Winners, losers and the year for value

Brad Potter

Tyndall AM

What’s become clear from this global pandemic is that the global economy has been reset. That presents an opportunity for value stocks to rebound, as they typically bounce back well from out of a recession. For the final week of reporting season, I share my views and explain why I believe 2021 will be a year for value.

The standouts from the final week of reporting season

It was a surprise to see so many companies reporting in the final week. The impact of the results has tended to be obscured by some of the large global thematics that have occurred during the month. A noted theme that we've seen emerge was the sale of COVID-19 winners, despite reasonable to good results, and the reciprocal purchase of COVID-19 losers. For example, consumer discretionary, consumer staples and technology companies have been stark underperformers during the month.

Lend Lease reported a small beat and modest outlook. However, we've seen the tail risk on the sold construction business reduce and their exposure to the underperforming retirement business has been reduced to 50%. Looking forward, the thesis around the long duration, urban renewal projects globally remains intact and the simplification of the business should result in an ongoing rerating after a difficult couple of years.

Our take on IOOF

IOOF has had a tough few years. More recently the acquisition and subsequent equity raising during COVID-19 for the MLC transaction was unfortunate given they’d only recently completed the ANZ transaction. However, these types of assets rarely present themselves.

In terms of the result, the special dividend, together with the 79% payout ratio for the normal dividend, has provided confidence to the market that IOOF is comfortable with the upcoming remediation program stemming from the Royal Commission. Importantly, IOOF has reconfirmed both the ANZ and MLC synergy targets and timelines, which the market likes. Revenue margin pressure remains; however, this is more than mitigated through the successful cost-out programs that have been outlined.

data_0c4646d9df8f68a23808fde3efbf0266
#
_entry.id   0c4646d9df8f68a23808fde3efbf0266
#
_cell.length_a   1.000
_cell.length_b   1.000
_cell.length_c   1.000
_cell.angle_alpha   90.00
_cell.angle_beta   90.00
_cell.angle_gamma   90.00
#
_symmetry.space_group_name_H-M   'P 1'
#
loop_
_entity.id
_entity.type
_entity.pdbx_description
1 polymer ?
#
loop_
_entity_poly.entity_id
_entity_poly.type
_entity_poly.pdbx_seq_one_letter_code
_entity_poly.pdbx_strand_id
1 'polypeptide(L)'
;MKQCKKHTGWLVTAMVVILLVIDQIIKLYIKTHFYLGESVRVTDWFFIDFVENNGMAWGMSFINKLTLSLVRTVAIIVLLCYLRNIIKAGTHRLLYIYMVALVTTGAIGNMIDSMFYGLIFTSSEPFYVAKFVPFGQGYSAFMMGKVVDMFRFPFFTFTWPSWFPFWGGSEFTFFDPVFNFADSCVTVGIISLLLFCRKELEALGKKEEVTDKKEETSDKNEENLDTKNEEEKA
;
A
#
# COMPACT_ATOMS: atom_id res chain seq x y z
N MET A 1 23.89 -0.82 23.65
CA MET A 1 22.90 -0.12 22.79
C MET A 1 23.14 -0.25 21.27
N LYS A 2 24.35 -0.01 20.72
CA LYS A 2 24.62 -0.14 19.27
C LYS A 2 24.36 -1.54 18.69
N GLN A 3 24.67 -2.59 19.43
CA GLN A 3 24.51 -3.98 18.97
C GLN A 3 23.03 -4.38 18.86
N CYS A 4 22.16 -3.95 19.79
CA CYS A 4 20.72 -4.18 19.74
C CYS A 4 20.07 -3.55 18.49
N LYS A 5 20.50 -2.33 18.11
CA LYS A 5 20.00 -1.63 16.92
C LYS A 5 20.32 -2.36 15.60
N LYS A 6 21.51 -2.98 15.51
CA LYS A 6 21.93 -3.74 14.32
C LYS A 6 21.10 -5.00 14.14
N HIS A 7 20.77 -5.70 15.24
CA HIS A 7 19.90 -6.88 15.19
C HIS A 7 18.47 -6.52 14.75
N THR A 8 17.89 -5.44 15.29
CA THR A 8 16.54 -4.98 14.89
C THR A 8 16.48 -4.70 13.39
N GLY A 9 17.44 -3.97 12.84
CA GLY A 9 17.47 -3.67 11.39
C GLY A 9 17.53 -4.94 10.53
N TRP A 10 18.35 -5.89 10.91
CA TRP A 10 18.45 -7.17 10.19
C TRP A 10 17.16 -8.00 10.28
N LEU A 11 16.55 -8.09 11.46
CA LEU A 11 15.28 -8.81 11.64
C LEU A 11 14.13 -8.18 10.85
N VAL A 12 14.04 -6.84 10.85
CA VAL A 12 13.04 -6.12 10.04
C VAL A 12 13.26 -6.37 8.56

Travel heavyweights push through the pain

Travel stocks have obviously reported very weak results. However, as a general observation, they’ve reacted very positively as the market is ignoring last year and looking forward to the more positive future as international borders eventually open post this unprecedented vaccine rollout.

So, Mr Market, as I've said previously, is essentially buying the COVID-19 losers and selling the COVID-19 winners. 

The travel stocks are obviously viewed as the COVID-19 losers and so are being bought quite strongly.

2021 could be the year for value

COVID-19 has essentially reset the global economy. Value tends to outperform coming out of a recession, as economic growth picks up from very low levels. We really see no reason why this thematic won’t continue.

EPS growth now will be much greater for the stocks sitting in the value cohort, such as cyclicals and financials. Against this backdrop, we have this huge dispersion between the growth and high momentum names and value. The premium for growth is likely to reduce over time as there is less growth scarcity going forward. One of the big drivers for the growth out-performance over the last few years has been this multi-year decline in bond yields. More recently, the steepening yield curve is signaling the economic expansion globally will continue, which we believe will result in the low-cost, economically sensitive stocks to rerate higher. So, 2021 should be one of the years for value.

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This material was prepared and is issued by Nikko AM Limited ABN 99 003 376 252 AFSL No: 237563 (Nikko AM Australia). Nikko AM Australia is part of the Nikko AM Group. The information contained in this material is of a general nature only and does not constitute personal advice, nor does it constitute an offer of any financial product. It does not take into account the objectives, financial situation or needs of any individual. For this reason, you should, before acting on this material, consider the appropriateness of the material, having regard to your objectives, financial situation and needs. The information in this material has been prepared from what is considered to be reliable information, but the accuracy and integrity of the information is not guaranteed. Figures, charts, opinions and other data, including statistics, in this material are current as at the date of publication, unless stated otherwise. The graphs and figures contained in this material include either past or backdated data, and make no promise of future investment returns. Past performance is not an indicator of future performance. Any economic or market forecasts are not guaranteed. Any references to particular securities or sectors are for illustrative purposes only and are as at the date of publication of this material. This is not a recommendation in relation to any named securities or sectors and no warranty or guarantee is provided. Please refer to our Financial Services Guide for more information

6 stocks mentioned

Brad Potter
Head of Australian Equities
Tyndall AM

Brad joined the business in 2002. He has 28 years’ experience primarily in the funds management and stockbroking industry, and has overall responsibility for managing the Australian equities team, process and portfolios. Prior to joining, Brad was...

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